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Day 5: Villava to Pamplona – Postitively pampered in Pamplona

Some days you wake up feeling crabby, completely unaware of what delights await around the bend. That would describe me on the morning of the 5th day of my walk.

Even when I’m not aware of it, “goodness and kindness pursue me all the days of my life.” Sometimes you just have to look for it.

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Day 4: Zubiri to Villava – Momentum, Martin Sheen, and hairy spiders

Starting out

I was getting the hang of this walking thing.

Four days in, the pilgrim’s morning ritual was starting to feel normal: get up, dress, eat, pack up, and follow the arrows. Even for an over-thinker like me, I started to really relax into and enjoy this simplicity of purpose.

Before we got going in the morning, I tested how my ankle and shoulder felt from yesterday’s fall. The painkillers that Katrin recommended helped a lot and although my shoulder felt stiff when I lifted my pack, I walked without limping.

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Day 3: Roncesvalles to Zubiri — Finding enlightenment by going @ss over teakettle

Getting started

In the morning, we picked up our shoes from their assigned room and departed, walking beneath the stone arches of this bastion of medieval hospitality. Before leaving Roncesvalles, we (Marisela, Katrin, and I) stopped at the infamous road sign that reads: SANTIAGO DE COMPOSTELLA 790.

A daunting prospect, despite knowing the distance is in kilometers.

But walking a mere 22km (13.8mi) this day would teach me about limits. I would recognize when it’s time to stop — and discover the consequences of ignoring this knowing.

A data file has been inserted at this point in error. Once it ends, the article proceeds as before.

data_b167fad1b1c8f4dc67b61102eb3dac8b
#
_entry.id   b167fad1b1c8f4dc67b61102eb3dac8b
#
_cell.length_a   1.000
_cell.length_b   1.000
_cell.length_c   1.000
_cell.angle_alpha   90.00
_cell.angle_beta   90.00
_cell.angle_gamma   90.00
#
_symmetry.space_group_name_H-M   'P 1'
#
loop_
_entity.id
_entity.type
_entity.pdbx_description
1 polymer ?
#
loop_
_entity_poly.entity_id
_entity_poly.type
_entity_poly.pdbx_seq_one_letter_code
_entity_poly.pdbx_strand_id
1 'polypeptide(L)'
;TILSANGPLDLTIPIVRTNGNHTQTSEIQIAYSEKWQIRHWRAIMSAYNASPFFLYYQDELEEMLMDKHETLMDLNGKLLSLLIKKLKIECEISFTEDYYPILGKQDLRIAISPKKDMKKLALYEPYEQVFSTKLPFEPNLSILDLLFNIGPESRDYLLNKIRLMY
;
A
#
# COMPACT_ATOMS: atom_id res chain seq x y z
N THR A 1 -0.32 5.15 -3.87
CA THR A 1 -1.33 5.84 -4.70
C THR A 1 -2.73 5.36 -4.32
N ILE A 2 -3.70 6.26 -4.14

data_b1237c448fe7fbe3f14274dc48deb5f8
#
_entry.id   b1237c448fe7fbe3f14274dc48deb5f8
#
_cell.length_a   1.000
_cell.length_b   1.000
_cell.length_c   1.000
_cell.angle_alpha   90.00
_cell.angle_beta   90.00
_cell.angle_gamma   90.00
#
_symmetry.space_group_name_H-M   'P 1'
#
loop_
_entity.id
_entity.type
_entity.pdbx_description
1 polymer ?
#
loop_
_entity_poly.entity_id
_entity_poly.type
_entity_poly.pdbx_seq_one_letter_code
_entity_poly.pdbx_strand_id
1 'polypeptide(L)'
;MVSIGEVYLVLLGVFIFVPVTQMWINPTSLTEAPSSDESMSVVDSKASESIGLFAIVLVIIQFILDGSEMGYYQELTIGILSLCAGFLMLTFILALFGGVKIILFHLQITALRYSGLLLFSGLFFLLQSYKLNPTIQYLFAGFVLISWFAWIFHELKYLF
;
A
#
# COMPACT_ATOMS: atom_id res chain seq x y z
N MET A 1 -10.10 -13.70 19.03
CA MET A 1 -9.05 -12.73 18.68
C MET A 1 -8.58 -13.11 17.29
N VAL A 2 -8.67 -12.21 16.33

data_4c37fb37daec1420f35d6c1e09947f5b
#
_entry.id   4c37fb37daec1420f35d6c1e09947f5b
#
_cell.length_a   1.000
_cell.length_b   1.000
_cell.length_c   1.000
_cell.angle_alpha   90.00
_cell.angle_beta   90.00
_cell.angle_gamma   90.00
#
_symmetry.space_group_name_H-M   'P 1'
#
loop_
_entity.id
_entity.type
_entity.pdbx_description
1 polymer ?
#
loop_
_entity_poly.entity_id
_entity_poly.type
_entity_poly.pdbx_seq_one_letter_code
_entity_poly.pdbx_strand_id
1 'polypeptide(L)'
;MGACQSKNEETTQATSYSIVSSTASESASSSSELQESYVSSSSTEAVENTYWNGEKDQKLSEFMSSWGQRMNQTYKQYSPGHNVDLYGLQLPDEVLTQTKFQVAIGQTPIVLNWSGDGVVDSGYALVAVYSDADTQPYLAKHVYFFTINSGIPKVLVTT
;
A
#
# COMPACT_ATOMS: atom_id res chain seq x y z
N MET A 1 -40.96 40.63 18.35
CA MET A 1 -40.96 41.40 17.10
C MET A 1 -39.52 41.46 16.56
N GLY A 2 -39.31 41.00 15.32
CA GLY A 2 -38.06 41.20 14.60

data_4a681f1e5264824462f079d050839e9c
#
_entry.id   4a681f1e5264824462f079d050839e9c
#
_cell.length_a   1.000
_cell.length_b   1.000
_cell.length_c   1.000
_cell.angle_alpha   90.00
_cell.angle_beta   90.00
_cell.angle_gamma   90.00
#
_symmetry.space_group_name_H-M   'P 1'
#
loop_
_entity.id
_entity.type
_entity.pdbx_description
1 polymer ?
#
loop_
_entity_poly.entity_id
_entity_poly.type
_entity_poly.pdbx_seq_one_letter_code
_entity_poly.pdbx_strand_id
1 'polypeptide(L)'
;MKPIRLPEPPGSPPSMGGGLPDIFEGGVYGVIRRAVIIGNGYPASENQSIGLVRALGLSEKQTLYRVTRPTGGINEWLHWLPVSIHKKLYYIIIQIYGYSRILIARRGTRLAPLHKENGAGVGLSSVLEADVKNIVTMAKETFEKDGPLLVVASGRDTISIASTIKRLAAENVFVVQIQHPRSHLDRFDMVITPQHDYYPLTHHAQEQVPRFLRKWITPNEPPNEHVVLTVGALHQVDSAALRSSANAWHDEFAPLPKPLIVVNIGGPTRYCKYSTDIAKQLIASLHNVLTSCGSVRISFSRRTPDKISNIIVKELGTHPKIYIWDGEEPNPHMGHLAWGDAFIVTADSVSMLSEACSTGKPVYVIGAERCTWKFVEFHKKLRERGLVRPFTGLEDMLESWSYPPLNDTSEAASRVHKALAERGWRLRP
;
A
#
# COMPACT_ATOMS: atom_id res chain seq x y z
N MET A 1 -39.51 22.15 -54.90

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What’s happening now almost a year after my Camino

I’m writing like a maniac, for one. Maybe you’ve noticed? 🙂


For two, the arrival of spring is making me itchy to walk. I just want to walk and walk and walk and walk not come home for 7 weeks. And this is just not like me! I’m a homebody, a couch potato, a weekend hiker (but nothing more strenuous than 4 miles on flat terrain). Seriously!

If you are thinking about doing the Camino, beware. You might not be able to stuff back in the urge to just be out there walking, ever again.

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A surprising insight from a Spanish priest (Day 2) Roncesvalles

Before dinner, we went to the special Pilgrims’ Mass. It was held in the church attached to the albergue, an ancient edifice for pilgrims that has existed since the 1100s.

Many of the churches in Spain are cavernous and echo-y, constructed with stone and masonry of an almost identical color throughout the North. To enter one is to feel like you’re traveling through time, back to the Middle Ages. I was moved again and again by the realization that millions of souls had been here before me and the awareness of years of incense accumulated on these walls.